Social media giant Facebook ignored its standard practices and shut down around 17,000 Australian government, healthcare and other sites in what whistleblowers allege was an intentionally “overinclusive” tactical move against evolving news content legislation.
Facebook drew widespread condemnation last February after it blocked a wide array of news pages in the days before the passage of the news media bargaining code, leaving 16.5 million puzzled Australian Facebook users staring at news feeds that contained no actual news.
Many non-news organisations like the Bureau of Meteorology, City of Perth, Women’s Legal Service Tasmania, WWF Australia and Mission Australia were also blocked – preventing them from communicating with members about issues such as the commencement of the national coronavirus vaccine rollout.
While it freely admitted the news block was designed to pressure the government to change legislation that would force Facebook to pay publishers for news content, the company has blamed technical errors for blocking thousands of government, health, university, emergency services, and other sites for several days.
Documents newly released by whistleblowers, however, suggest that Facebook executives ordered the creators of the news-blocking algorithm to take an overbroad approach by automatically blocking any site on which more than 60 per cent of its posted links and videos are classified as news.
Facebook executives knew the filters would block non-news sites but pushed ahead with the block anyways, the Wall Street Journal has reported, with the company’s legal team instructing the algorithm’s engineers to “be overinclusive and refine as we get more information”.
The content-blocking sledgehammer raised eyebrows inside Facebook, with employees outside the project team flagging concerns that the blocks hadn’t been tested properly and would affect Facebook’s reputation.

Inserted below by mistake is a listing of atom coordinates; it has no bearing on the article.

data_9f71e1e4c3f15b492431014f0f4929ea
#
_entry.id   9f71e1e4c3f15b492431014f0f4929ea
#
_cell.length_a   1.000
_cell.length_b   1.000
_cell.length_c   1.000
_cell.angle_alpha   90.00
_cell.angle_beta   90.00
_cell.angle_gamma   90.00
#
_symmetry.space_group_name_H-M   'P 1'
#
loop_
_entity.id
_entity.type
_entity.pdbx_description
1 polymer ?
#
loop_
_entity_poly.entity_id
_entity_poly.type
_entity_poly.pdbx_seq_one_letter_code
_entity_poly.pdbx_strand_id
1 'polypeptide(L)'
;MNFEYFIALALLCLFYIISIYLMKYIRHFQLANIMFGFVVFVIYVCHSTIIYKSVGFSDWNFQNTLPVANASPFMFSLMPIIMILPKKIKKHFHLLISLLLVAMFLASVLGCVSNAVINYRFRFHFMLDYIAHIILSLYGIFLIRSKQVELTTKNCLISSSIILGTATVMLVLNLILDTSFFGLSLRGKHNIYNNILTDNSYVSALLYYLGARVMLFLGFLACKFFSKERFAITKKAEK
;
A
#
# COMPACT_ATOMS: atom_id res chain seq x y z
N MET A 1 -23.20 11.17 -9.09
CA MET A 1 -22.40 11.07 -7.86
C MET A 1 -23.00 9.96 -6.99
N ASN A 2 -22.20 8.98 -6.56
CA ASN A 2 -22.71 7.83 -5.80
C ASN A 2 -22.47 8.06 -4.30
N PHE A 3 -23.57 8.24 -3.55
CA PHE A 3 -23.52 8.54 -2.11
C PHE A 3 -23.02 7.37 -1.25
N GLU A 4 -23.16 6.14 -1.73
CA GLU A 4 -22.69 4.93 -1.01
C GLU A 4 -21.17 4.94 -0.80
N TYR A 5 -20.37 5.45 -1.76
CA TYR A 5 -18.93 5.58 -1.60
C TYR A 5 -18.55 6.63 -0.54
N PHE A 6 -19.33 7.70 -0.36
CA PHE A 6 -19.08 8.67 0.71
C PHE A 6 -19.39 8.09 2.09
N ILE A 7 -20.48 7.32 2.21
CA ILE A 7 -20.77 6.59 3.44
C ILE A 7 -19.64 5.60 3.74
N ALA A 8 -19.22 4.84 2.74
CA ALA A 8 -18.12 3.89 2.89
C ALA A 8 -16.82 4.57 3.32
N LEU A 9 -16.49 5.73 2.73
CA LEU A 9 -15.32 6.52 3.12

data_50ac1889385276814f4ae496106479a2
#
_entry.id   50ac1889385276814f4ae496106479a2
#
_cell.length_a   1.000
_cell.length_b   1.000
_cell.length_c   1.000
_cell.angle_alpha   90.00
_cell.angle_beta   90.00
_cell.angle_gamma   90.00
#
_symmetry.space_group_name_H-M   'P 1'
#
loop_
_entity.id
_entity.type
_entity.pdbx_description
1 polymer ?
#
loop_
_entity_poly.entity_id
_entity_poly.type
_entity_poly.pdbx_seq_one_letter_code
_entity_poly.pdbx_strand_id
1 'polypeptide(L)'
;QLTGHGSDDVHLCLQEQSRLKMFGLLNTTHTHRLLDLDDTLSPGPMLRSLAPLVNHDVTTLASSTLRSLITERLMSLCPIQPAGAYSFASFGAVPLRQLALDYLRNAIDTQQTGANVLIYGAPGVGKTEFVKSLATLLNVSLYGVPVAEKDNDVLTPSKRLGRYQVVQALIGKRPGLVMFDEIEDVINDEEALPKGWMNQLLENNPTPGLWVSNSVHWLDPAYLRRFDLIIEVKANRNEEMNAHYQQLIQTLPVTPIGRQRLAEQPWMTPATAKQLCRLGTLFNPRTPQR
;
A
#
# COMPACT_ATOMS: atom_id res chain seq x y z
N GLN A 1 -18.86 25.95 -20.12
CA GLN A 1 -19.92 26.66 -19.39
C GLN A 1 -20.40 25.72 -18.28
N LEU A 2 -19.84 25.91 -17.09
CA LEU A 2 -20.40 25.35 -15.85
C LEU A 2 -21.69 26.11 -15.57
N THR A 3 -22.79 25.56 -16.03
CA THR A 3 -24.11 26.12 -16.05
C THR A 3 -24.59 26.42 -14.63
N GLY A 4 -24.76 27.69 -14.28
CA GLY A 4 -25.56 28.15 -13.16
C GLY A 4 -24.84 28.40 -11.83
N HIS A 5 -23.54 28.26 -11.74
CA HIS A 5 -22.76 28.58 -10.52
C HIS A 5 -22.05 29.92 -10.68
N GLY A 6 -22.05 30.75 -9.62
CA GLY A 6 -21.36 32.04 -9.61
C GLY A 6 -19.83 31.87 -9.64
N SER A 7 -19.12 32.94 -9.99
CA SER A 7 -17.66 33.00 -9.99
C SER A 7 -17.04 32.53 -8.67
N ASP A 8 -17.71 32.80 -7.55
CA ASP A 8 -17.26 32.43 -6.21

Nonetheless, the company pushed ahead with the content block, expanding the news blackout from half of Australian Facebook users to all of them.
This, the whistleblowers said, was “contrary to standard practices for rolling out major changes that might have potential side effects”.
When implementing such “major changes”, they said, the new capabilities would normally be introduced to a small set of users, then go through testing and adjustment before being rolled out more broadly.
And while Facebook has a range of tools designed to ensure that certain users aren’t included in new content crackdowns – such as XCheck, which provides special treatment for high-profile users – in this case the whistleblowers said Facebook made “a choice” to not even consider using such tools.
Minimum restraint, maximum damage
The newly leaked documents confirm both that some employees were concerned about the algorithm’s overreach – and that Facebook’s leadership team wanted it that way.
“I think it would have been a smoother rollout if more checks were performed beforehand and the important Government health pages were not accidentally blocked,” one user posted on an internal bug-tracking log.
The response from the team’s management was questioned given that Facebook was ultimately able to unblock Australian government pages by changing just three lines of code.
Leaked emails confirm that Facebook’s most senior executives supported the way the campaign was run, signalling their approval of the decision to hold 75 per cent of Australia’s population hostage to its demands until the government made the changes that Facebook wanted.
“We landed exactly where we wanted to,” Facebook head of partnerships Campbell Brown wrote to the project team minutes after the Australian Senate passed the legislation, “and that was only possible because this team was genius enough to pull it off in zero time.”
“Thank you so much for the round-the-clock [effort] it took to make this happen.”
Referring to the block as the company’s “AU news decision”, Sandberg said it was “a decision we did not make lightly” and crowed that the “thoughtfulness of the strategy, precision of execution, and ability to stay nimble as things evolved sets a new high standard”.
“The last couple of weeks have been very intense,” she said, flagging “a lot of work ahead of us globally on news” – a suggestion that Australia’s news ban is far from the company’s last, as countries like Canada follow Australia’s lead.
Even CEO Mark Zuckerberg chimed in, noting that “the last couple of weeks were really intense” and said the company had achieved “what might be the best possible outcome” from the process.